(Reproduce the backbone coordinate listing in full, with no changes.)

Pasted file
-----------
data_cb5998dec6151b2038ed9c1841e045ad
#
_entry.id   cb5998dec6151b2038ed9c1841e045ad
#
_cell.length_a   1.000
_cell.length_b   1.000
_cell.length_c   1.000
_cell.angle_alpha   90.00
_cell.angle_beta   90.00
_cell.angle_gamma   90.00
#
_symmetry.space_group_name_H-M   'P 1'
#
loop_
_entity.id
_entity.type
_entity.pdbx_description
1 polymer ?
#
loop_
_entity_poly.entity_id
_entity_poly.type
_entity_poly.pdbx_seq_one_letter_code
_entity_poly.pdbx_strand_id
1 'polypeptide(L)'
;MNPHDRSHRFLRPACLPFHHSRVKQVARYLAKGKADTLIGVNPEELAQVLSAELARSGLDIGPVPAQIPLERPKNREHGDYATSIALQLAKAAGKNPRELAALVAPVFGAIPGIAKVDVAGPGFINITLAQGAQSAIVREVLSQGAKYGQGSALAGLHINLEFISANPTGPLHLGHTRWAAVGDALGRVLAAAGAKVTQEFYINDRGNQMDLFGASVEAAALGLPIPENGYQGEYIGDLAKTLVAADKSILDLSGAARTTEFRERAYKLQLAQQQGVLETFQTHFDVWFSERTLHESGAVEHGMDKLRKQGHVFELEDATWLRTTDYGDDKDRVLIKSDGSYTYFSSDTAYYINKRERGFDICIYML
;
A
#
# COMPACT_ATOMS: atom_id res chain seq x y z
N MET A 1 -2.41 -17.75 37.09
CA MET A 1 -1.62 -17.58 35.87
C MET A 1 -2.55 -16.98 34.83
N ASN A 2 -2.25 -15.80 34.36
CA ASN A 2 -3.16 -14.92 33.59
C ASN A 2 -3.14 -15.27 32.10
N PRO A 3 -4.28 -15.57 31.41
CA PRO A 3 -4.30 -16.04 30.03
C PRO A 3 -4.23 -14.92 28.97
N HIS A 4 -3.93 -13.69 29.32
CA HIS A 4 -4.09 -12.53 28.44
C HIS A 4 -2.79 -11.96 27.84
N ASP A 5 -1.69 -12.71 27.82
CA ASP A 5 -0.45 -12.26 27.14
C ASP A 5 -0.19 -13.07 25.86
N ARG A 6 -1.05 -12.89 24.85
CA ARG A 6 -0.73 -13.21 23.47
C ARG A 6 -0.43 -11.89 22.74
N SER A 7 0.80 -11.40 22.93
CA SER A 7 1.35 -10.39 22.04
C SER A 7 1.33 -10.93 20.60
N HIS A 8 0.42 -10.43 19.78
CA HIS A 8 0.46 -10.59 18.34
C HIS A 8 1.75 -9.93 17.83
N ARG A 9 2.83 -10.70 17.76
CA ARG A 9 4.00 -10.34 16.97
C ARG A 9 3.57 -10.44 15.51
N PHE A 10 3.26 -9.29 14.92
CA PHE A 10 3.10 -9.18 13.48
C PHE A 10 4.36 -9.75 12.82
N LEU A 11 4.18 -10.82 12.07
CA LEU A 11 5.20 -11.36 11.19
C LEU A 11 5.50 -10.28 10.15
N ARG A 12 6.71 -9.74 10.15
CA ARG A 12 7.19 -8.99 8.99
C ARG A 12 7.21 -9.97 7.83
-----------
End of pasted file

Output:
data_cb5998dec6151b2038ed9c1841e045ad
#
_entry.id   cb5998dec6151b2038ed9c1841e045ad
#
_cell.length_a   1.000
_cell.length_b   1.000
_cell.length_c   1.000
_cell.angle_alpha   90.00
_cell.angle_beta   90.00
_cell.angle_gamma   90.00
#
_symmetry.space_group_name_H-M   'P 1'
#
loop_
_entity.id
_entity.type
_entity.pdbx_description
1 polymer ?
#
loop_
_entity_poly.entity_id
_entity_poly.type
_entity_poly.pdbx_seq_one_letter_code
_entity_poly.pdbx_strand_id
1 'polypeptide(L)'
;MNPHDRSHRFLRPACLPFHHSRVKQVARYLAKGKADTLIGVNPEELAQVLSAELARSGLDIGPVPAQIPLERPKNREHGDYATSIALQLAKAAGKNPRELAALVAPVFGAIPGIAKVDVAGPGFINITLAQGAQSAIVREVLSQGAKYGQGSALAGLHINLEFISANPTGPLHLGHTRWAAVGDALGRVLAAAGAKVTQEFYINDRGNQMDLFGASVEAAALGLPIPENGYQGEYIGDLAKTLVAADKSILDLSGAARTTEFRERAYKLQLAQQQGVLETFQTHFDVWFSERTLHESGAVEHGMDKLRKQGHVFELEDATWLRTTDYGDDKDRVLIKSDGSYTYFSSDTAYYINKRERGFDICIYML
;
A
#
# COMPACT_ATOMS: atom_id res chain seq x y z
N MET A 1 -2.41 -17.75 37.09
CA MET A 1 -1.62 -17.58 35.87
C MET A 1 -2.55 -16.98 34.83
N ASN A 2 -2.25 -15.80 34.36
CA ASN A 2 -3.16 -14.92 33.59
C ASN A 2 -3.14 -15.27 32.10
N PRO A 3 -4.28 -15.57 31.41
CA PRO A 3 -4.30 -16.04 30.03
C PRO A 3 -4.23 -14.92 28.97
N HIS A 4 -3.93 -13.69 29.32
CA HIS A 4 -4.09 -12.53 28.44
C HIS A 4 -2.79 -11.96 27.84
N ASP A 5 -1.69 -12.71 27.82
CA ASP A 5 -0.45 -12.26 27.14
C ASP A 5 -0.19 -13.07 25.86
N ARG A 6 -1.05 -12.89 24.85
CA ARG A 6 -0.73 -13.21 23.47
C ARG A 6 -0.43 -11.89 22.74
N SER A 7 0.80 -11.40 22.93
CA SER A 7 1.35 -10.39 22.04
C SER A 7 1.33 -10.93 20.60
N HIS A 8 0.42 -10.43 19.78
CA HIS A 8 0.46 -10.59 18.34
C HIS A 8 1.75 -9.93 17.83
N ARG A 9 2.83 -10.70 17.76
CA ARG A 9 4.00 -10.34 16.97
C ARG A 9 3.57 -10.44 15.51
N PHE A 10 3.26 -9.29 14.92
CA PHE A 10 3.10 -9.18 13.48
C PHE A 10 4.36 -9.75 12.82
N LEU A 11 4.18 -10.82 12.07
CA LEU A 11 5.20 -11.36 11.19
C LEU A 11 5.50 -10.28 10.15
N ARG A 12 6.71 -9.74 10.15
CA ARG A 12 7.19 -8.99 8.99
C ARG A 12 7.21 -9.97 7.83